Priority deadline to submit application, December 30th, 2019
Our 13th Civil Rights Pilgrimage will be a meditation on our shared history and the powerful transformation that comes when we listen and learn to understand. We will work with leaders of the movement, including Bernard LaFayette, Bob Zellner, and Carolyn McKinstry to examine lessons learned from movement organizing. We will deepen our understanding of how to shift and change our worlds and work towards shaping a new path forward.
This will be an interracial and intergenerational group, 35-40 adults (age 21 or older).
Previous Civil Rights Pilgrimage participants are encouraged to apply for this deep dive experience
Dates and Applications
Travel dates: February 22 – March 1, 2020
The cost of the Civil Rights Pilgrimage is all inclusive, with the exception of airfare to and from the South. Food, lodging, ground transportation and admission to various sites is included in the cost.
Project Pilgrimage is committed to creating equitable access to our Civil Rights Pilgrimages. If cost is a barrier to your participation, we offer a limited number of scholarships on a sliding scale.
We are committed to change through understanding
At Project Pilgrimage we are called to action, attention and participation in continuing the work started by our civil rights leaders. The idea for an interracial, intergenerational civil rights pilgrimage was conceived in the summer of 2013. In these past months and years we have spent time listening, learning and growing together, as the contexts of racial justice have continued to change. The Black Lives Matter movement has emerged through the hard-won lessons and the unfinished business of the civil rights movement. Our deeply divided political environment is a gulf which is widening at an alarming rate. We believe in the power of ‘going together’, of learning our histories, of listening and speaking across our differences.
We go together
Due to the high interest in the civil rights pilgrimages, participation is a selective and intentional process. When seating the bus, we look to include a broad range of folks with these characteristics in mind:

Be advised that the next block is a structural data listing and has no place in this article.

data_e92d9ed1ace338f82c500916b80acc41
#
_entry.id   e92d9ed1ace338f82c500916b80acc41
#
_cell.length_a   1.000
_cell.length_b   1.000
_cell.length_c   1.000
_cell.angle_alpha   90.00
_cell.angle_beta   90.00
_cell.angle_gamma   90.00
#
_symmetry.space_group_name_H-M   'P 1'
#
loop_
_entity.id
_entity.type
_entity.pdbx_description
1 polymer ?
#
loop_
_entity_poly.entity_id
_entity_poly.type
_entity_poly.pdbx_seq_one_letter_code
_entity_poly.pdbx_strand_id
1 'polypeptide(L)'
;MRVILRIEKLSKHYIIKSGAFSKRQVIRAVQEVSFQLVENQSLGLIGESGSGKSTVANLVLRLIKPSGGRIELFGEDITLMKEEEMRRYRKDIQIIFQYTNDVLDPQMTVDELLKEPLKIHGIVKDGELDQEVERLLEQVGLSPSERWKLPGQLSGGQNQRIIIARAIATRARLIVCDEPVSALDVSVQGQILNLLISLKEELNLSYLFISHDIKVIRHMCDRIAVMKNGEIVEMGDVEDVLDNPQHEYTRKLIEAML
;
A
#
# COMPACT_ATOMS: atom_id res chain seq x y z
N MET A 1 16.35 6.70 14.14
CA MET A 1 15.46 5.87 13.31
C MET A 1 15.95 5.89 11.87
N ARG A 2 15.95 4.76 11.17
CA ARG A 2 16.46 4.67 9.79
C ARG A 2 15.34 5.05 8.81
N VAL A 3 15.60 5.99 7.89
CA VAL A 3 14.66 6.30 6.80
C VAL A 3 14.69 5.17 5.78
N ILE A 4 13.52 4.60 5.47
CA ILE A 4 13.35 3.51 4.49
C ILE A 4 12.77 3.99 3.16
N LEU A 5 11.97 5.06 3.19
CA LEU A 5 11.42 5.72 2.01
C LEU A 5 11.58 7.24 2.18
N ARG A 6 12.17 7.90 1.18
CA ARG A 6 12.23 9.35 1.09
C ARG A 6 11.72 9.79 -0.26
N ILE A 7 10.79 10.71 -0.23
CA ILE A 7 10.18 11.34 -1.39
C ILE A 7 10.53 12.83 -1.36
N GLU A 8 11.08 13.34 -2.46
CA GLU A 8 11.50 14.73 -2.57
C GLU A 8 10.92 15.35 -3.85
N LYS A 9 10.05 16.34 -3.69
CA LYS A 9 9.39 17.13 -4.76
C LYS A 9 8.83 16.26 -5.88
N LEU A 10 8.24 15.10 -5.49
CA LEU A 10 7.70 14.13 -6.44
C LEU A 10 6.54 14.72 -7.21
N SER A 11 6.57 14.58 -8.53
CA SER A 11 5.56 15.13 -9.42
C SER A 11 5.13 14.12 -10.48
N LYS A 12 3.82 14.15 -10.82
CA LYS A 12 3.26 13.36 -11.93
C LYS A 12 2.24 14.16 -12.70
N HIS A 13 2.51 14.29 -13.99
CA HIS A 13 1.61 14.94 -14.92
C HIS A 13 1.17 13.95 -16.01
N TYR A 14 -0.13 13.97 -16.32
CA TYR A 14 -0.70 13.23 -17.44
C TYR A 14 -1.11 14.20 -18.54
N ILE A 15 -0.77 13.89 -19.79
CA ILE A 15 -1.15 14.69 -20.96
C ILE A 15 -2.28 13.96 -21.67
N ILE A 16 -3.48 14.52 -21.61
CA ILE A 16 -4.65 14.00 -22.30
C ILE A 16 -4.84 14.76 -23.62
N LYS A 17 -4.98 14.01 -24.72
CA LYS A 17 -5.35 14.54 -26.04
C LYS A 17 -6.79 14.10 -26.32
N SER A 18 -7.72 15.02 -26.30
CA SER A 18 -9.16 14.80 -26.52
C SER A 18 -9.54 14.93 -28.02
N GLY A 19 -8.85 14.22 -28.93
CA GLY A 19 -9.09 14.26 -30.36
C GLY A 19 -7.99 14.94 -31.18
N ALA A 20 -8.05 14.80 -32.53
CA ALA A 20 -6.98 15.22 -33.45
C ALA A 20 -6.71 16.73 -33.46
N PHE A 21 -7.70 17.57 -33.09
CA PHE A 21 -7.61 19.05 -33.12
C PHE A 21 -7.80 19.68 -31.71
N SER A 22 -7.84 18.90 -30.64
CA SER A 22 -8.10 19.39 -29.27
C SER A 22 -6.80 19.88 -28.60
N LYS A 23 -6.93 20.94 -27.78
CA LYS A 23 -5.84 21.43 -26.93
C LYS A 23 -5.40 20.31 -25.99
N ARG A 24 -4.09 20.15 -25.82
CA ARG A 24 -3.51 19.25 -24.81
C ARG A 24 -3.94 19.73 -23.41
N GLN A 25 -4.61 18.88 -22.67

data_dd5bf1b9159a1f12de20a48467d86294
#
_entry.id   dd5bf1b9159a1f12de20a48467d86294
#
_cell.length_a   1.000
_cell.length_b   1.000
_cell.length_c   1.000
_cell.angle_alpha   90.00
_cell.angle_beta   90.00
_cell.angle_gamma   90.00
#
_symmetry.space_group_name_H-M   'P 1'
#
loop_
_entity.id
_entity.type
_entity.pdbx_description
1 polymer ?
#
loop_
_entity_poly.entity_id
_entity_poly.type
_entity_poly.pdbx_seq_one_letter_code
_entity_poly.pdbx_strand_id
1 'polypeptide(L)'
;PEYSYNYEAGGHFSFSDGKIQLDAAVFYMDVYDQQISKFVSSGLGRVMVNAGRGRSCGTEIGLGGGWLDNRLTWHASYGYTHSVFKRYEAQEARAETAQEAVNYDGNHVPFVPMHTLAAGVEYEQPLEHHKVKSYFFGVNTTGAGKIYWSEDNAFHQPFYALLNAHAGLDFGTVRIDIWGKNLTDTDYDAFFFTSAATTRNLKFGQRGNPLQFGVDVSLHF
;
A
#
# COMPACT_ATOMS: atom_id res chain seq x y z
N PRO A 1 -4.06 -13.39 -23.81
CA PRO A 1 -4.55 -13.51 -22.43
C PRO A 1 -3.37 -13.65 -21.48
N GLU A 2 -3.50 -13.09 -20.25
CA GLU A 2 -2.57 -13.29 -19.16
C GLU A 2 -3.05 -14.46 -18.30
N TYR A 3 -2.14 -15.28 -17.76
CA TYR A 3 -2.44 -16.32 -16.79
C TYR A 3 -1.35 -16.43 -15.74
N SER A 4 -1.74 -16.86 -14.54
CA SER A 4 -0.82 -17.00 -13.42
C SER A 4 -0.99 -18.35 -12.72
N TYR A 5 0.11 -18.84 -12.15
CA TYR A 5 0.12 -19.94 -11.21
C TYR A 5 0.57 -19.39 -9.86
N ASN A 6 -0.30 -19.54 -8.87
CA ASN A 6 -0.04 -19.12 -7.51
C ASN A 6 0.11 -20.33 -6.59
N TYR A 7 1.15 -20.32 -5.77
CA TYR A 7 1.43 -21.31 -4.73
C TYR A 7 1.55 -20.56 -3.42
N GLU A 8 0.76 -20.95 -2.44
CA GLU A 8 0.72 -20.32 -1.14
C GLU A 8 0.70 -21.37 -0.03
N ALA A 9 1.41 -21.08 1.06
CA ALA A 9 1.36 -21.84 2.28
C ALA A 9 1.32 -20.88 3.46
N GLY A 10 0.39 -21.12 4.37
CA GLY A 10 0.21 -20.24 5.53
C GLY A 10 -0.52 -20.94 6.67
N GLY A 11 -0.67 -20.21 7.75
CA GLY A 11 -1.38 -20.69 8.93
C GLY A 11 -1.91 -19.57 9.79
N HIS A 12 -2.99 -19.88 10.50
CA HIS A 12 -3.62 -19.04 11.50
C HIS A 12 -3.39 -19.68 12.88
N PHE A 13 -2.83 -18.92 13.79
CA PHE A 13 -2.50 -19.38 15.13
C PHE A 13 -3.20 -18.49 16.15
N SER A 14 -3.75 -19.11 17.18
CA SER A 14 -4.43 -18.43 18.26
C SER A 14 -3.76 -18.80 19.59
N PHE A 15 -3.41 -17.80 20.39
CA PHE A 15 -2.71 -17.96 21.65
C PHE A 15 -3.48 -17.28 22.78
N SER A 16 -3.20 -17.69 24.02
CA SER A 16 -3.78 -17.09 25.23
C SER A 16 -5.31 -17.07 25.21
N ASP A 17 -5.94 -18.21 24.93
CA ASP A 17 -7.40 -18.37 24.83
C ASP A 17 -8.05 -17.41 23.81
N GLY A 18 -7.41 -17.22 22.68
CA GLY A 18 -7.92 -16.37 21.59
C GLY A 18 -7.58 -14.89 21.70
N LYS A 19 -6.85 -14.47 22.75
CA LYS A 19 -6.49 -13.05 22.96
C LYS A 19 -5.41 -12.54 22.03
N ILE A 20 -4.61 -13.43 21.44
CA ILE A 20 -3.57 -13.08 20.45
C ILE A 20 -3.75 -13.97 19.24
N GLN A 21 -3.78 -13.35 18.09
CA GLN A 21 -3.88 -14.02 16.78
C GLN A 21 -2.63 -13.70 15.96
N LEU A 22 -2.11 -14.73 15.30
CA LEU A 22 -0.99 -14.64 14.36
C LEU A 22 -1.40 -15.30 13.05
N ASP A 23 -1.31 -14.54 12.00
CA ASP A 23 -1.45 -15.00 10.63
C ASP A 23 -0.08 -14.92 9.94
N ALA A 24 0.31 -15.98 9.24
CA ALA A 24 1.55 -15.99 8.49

1. A fundamental desire to study the arc of the Black American freedom struggle
2. A clear, determined commitment to racial and social justice
3. A belief in the value of cross-racial relationship-building
4. Diversity across racial, age, gender, and economic standings
Our experience includes these three key components:
Community Building: We begin our journey with learning and community building. We come together once a week for four or five weeks to build community across differences and educate each other and ourselves on the history and present reality of injustices in our society. We do this through respectful dialogue, reading and video assignments, meaningful listening, and participatory exercises.
Travel to Impactful Places and Spaces: We travel to the American south where we visit key places in the civil rights movement and spend time with foot soldiers who participated in the movement in a variety of ways. Some of the places we visit include: Birmingham, Montgomery, and Selma, AL; Oxford and Philadelphia, MS; Nashville and Memphis, TN; and visit organizations such as the Highlander Institute and the Equal Justice Initiative. We engage in learning about our living history from people who were on the front lines of the struggle during the civil rights movement as well as those who are leading the movements of today.
We believe in an educational model in which every person in our community has the capacity to teach and to learn. We engage in a series of workshops to help us build cross-racial understanding and trust. These workshops can occur before our pilgrimage, during our pre-pilgrimage meetings, and after our return home. Some of our previous workshops have been conducted at: The Highlander Research and Education Center in New Market, TN; the William Winter Institute at the University of Mississippi; the University of Alabama; and locally facilitated by Dr. Bernard Lafayette – one of the lead organizers with the Student Nonviolent Coordinating Committee.
Reflection and Integration: This civil rights pilgrimage experience impacts in both expected and surprising ways. As we evolve in this experience it provokes us to examine our cultural systems and where we act, where we disrupt, and how we resist. We are changed. How we see is changed. Our journey is only beginning in many ways. When we get home from the traveling part of our pilgrimage, we reflect on and integrate these seismic shifts. Project Pilgrimage hosts post-travel community conversations, individualized mentoring, and facilitated exercises to enrich and support the work of reflection and integration. We contemplate, talk, write and listen. Our final objective is to take action to change our communities after all we have studied, seen and learned.
Our goals are specific:
- Build an interracial and intergenerational community
- Study the civil rights movement and the arc of the African American freedom struggle, especially the movement strategies
- Study the systems of racial inequity
- Learn from the foot soldiers, lift up the ordinary people who take extraordinary actions to change the systems